Sunday, December 31, 2006

Marty Keegan on Union Movement Part 1

This will be my last post for 2006 and I hope all of you have a safe holiday. I have interviewed Marty Keegan to give some equal time to the union drive at the Los Angeles Times. If you have an opposing view, feel free to contact me and we can get together tomorrow or Tuesday and film your point of view. This was my first attempt at Video Blogging, so it's a bit flawed.


Anonymous said...

I'm confused,

Mr.Hoffa says.......
This union campaign is not about hurting the Times. We do not want to do that. In fact, we want the paper to be successful and prosper.

2 months ago at the Santa Barbara News-Press

Marty Keegan says.......
“pledge cards” threatening to cancel subscriptions will be available at local events and in public places such as malls and shopping centers. A similar effort at the San Diego Union-Tribune resulted in 40,000 canceled subscriptions, he said. A copy of the card is also posted on a Web site,

The newspaper's advertisers will also be approached, Keegan said.

So which one is telling the truth?

Anonymous said...

More from Marty in Santa Barbara

News-Press union election set for Sept. 26
By Sally Cappon/Times Contributor

Tuesday was the deadline for the union’s subscription-cancellation “pledge” campaign, in which newsroom employees asked readers to cancel their subscriptions by Sept. 5 if management hadn’t resolved their concerns.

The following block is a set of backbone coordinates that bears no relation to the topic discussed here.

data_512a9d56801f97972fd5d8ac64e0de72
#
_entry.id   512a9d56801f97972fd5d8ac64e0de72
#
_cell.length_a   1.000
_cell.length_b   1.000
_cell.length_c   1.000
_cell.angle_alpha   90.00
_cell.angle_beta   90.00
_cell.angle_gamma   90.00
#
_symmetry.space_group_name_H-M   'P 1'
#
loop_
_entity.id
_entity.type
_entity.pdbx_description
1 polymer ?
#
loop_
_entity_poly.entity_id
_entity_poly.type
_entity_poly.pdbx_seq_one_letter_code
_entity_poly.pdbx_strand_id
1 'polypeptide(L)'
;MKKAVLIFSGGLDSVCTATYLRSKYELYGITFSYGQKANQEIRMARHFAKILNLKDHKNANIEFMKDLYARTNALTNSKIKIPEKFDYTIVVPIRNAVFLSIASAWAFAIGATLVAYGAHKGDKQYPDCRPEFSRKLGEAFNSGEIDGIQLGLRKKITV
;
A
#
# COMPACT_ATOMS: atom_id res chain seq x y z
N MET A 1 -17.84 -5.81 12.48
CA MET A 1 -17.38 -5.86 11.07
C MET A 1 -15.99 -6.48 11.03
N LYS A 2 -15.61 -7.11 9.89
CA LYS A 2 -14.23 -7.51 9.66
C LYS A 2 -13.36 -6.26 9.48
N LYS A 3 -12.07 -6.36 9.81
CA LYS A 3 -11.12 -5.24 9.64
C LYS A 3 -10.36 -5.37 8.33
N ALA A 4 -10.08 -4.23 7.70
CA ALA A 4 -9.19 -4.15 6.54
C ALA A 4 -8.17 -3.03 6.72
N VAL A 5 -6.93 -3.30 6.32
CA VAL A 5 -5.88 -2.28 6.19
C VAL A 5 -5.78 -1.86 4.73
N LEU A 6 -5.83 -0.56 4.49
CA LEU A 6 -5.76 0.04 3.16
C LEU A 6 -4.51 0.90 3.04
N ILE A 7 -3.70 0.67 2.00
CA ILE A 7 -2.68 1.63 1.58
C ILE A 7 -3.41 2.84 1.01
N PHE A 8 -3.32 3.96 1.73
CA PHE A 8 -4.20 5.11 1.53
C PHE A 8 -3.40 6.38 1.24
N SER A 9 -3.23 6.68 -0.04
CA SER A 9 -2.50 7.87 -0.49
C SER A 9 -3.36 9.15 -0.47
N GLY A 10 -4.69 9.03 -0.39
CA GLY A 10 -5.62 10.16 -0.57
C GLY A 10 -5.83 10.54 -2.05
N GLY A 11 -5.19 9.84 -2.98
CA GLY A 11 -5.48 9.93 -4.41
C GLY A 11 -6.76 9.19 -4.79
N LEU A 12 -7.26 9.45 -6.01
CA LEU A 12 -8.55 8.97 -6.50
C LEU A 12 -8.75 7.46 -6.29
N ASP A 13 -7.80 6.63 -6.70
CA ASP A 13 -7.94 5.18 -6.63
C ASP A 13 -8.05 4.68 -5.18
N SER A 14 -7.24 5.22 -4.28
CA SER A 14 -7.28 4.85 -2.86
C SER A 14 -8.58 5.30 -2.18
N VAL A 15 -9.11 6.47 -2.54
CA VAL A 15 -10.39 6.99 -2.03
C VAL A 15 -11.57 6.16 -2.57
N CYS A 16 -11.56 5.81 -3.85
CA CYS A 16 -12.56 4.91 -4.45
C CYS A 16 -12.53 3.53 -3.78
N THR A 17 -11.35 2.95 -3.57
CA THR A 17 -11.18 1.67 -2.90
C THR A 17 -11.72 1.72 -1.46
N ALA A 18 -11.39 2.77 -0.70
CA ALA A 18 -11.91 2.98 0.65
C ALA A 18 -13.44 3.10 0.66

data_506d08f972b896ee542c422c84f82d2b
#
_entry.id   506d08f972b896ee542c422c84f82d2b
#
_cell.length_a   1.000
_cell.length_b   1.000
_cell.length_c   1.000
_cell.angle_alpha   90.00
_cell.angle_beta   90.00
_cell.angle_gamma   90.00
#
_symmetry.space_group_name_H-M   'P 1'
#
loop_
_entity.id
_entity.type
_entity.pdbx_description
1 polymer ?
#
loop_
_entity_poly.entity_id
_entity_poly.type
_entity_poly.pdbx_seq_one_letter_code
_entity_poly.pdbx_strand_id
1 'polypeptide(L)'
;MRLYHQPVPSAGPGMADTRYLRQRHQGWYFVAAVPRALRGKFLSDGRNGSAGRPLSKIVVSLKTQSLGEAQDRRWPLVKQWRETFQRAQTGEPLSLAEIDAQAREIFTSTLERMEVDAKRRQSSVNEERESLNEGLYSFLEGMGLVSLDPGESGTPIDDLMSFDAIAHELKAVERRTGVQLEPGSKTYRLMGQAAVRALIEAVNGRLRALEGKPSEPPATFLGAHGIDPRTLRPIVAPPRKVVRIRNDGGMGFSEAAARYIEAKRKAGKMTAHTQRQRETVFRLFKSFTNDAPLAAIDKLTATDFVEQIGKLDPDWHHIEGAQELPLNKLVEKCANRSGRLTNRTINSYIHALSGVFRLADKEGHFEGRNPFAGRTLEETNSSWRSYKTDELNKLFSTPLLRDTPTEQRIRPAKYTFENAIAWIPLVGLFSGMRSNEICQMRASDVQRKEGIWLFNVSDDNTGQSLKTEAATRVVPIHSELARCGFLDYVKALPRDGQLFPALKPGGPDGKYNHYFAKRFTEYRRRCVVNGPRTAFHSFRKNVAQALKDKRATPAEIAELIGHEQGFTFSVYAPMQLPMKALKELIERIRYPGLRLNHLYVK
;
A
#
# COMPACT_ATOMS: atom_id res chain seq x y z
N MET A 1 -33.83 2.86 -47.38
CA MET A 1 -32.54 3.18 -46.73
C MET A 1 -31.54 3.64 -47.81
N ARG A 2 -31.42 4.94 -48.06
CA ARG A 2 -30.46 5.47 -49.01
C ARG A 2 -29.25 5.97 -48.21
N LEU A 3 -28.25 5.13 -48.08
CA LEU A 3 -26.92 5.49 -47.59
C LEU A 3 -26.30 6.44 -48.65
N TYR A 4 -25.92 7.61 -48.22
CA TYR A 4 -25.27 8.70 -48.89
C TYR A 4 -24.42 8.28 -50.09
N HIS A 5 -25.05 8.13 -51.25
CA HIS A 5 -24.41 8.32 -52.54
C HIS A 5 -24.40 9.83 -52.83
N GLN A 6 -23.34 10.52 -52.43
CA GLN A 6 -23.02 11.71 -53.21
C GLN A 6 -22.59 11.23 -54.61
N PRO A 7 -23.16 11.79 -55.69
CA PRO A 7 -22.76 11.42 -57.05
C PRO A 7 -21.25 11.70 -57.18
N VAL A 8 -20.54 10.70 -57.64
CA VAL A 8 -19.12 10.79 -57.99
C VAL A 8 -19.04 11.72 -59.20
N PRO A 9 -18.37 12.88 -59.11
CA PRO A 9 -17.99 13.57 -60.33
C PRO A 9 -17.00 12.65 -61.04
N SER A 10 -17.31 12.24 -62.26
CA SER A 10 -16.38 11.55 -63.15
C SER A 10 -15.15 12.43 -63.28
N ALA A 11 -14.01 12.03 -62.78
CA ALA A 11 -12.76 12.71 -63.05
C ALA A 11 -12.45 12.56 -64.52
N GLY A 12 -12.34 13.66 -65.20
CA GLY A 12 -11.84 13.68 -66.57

Keegan said he expects 3,000 subscription cancellations by the end of the week.

Employees picked up a couple more Tuesday with Goleta Mayor Jonny Wallis saying she was canceling her subscription after 40 years. In a written statement, Santa Barbara Mayor Marty Blum said she was canceling after 36 years.

“We feel over 10 percent of the newspaper will be canceled,” Keegan said, asking the community to join the editorial staff in its unusual request. Normally, he said, all employees “want the paper to grow.”

RSeymour said...

I worked for a union most of my life. They have destroyed every industry they've touched. We are now beginning to see the fruits of their flawed ideologies-states becoming bankrupt or unable to sustain ridiculously high pensions and healthcare plans, as well as disheartened employees who do not wish to have their dues go to political parties or even wish to belong to a union in the first place. Right-to-work states and non-union businesses are a testament to free market enterprises.